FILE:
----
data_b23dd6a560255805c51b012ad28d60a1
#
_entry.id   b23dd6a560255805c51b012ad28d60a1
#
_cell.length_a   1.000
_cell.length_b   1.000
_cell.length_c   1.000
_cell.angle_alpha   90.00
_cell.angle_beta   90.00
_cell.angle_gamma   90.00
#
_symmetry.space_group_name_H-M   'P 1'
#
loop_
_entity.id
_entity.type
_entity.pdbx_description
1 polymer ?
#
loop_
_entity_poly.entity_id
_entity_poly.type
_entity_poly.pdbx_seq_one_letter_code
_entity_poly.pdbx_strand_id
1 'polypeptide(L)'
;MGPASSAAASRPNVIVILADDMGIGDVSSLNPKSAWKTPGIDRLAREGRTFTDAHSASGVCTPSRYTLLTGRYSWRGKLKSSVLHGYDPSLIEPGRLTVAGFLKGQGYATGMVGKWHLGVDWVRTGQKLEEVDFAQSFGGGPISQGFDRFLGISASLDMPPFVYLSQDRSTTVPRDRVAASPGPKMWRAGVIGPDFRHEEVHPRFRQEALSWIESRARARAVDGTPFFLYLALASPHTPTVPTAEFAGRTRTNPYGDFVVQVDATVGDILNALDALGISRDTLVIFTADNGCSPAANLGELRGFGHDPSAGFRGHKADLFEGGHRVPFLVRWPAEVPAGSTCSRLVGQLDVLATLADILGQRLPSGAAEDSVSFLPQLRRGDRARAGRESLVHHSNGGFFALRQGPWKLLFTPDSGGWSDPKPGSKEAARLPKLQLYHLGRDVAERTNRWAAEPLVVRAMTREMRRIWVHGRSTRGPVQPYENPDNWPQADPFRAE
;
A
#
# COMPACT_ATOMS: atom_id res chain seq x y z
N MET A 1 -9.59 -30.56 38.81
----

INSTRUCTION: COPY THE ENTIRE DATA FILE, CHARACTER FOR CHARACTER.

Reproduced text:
data_b23dd6a560255805c51b012ad28d60a1
#
_entry.id   b23dd6a560255805c51b012ad28d60a1
#
_cell.length_a   1.000
_cell.length_b   1.000
_cell.length_c   1.000
_cell.angle_alpha   90.00
_cell.angle_beta   90.00
_cell.angle_gamma   90.00
#
_symmetry.space_group_name_H-M   'P 1'
#
loop_
_entity.id
_entity.type
_entity.pdbx_description
1 polymer ?
#
loop_
_entity_poly.entity_id
_entity_poly.type
_entity_poly.pdbx_seq_one_letter_code
_entity_poly.pdbx_strand_id
1 'polypeptide(L)'
;MGPASSAAASRPNVIVILADDMGIGDVSSLNPKSAWKTPGIDRLAREGRTFTDAHSASGVCTPSRYTLLTGRYSWRGKLKSSVLHGYDPSLIEPGRLTVAGFLKGQGYATGMVGKWHLGVDWVRTGQKLEEVDFAQSFGGGPISQGFDRFLGISASLDMPPFVYLSQDRSTTVPRDRVAASPGPKMWRAGVIGPDFRHEEVHPRFRQEALSWIESRARARAVDGTPFFLYLALASPHTPTVPTAEFAGRTRTNPYGDFVVQVDATVGDILNALDALGISRDTLVIFTADNGCSPAANLGELRGFGHDPSAGFRGHKADLFEGGHRVPFLVRWPAEVPAGSTCSRLVGQLDVLATLADILGQRLPSGAAEDSVSFLPQLRRGDRARAGRESLVHHSNGGFFALRQGPWKLLFTPDSGGWSDPKPGSKEAARLPKLQLYHLGRDVAERTNRWAAEPLVVRAMTREMRRIWVHGRSTRGPVQPYENPDNWPQADPFRAE
;
A
#
# COMPACT_ATOMS: atom_id res chain seq x y z
N MET A 1 -9.59 -30.56 38.81